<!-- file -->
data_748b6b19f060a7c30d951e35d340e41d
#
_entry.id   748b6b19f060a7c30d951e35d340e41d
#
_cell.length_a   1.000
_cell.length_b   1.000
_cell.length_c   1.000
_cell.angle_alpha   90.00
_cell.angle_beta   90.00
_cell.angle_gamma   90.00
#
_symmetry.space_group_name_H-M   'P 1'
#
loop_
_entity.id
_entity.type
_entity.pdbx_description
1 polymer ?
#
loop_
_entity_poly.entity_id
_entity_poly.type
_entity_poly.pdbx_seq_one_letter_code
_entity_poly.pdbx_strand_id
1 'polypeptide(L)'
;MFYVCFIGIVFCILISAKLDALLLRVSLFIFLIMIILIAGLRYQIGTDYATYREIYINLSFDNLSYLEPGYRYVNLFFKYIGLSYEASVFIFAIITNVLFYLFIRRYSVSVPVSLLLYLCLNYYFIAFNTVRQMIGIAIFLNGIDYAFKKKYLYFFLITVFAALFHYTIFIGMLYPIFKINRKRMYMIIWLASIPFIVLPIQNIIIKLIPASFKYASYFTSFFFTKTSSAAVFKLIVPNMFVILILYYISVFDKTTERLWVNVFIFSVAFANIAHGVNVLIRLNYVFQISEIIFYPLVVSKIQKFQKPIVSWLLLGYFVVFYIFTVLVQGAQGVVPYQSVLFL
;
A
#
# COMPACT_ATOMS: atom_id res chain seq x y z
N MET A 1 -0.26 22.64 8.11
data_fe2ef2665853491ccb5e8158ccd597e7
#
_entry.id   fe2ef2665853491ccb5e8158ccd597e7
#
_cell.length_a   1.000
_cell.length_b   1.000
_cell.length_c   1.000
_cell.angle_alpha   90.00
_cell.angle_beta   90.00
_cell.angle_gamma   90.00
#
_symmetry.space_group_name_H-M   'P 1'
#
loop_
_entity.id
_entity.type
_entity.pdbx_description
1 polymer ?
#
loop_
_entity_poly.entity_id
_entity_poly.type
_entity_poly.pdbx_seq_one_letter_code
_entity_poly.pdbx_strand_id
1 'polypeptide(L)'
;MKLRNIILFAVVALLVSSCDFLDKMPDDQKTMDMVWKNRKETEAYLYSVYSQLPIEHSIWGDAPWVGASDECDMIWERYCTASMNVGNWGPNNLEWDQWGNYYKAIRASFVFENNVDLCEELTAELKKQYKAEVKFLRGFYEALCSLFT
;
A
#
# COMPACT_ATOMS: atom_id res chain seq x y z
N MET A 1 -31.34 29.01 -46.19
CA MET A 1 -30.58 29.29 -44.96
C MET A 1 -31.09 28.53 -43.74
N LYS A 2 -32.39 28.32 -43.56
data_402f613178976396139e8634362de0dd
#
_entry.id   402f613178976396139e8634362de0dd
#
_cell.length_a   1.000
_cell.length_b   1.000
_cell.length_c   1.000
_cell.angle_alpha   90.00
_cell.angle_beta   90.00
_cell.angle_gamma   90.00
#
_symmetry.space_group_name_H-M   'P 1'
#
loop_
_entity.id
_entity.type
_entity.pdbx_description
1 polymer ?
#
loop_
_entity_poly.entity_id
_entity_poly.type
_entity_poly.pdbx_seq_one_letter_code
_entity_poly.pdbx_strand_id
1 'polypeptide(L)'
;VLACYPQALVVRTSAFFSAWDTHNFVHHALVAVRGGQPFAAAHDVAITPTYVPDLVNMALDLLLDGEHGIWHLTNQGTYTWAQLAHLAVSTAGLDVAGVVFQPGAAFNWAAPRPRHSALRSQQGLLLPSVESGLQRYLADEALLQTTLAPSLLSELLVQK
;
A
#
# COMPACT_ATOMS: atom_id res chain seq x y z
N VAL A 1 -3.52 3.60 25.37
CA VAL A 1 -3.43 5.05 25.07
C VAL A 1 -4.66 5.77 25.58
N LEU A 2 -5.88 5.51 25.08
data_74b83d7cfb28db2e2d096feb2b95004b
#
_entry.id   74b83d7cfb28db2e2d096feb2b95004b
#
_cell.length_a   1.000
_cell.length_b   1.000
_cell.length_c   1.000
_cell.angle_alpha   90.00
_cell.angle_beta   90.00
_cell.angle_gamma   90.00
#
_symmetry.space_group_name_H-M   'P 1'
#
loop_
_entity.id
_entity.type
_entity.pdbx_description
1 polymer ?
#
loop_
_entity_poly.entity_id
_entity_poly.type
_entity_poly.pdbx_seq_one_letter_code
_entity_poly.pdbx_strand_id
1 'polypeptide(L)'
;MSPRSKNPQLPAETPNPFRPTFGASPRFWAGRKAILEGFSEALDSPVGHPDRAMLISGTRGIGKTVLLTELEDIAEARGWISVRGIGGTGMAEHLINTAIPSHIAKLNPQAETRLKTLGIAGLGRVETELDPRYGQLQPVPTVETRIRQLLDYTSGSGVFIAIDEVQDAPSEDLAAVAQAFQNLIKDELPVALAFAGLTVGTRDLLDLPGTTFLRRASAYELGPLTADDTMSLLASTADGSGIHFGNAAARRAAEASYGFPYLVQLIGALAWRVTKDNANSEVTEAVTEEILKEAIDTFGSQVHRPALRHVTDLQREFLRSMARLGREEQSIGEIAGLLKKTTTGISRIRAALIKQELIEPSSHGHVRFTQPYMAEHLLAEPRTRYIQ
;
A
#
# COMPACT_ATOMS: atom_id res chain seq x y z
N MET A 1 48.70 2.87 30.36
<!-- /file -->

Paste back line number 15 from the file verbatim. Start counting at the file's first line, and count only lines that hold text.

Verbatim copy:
_entity.id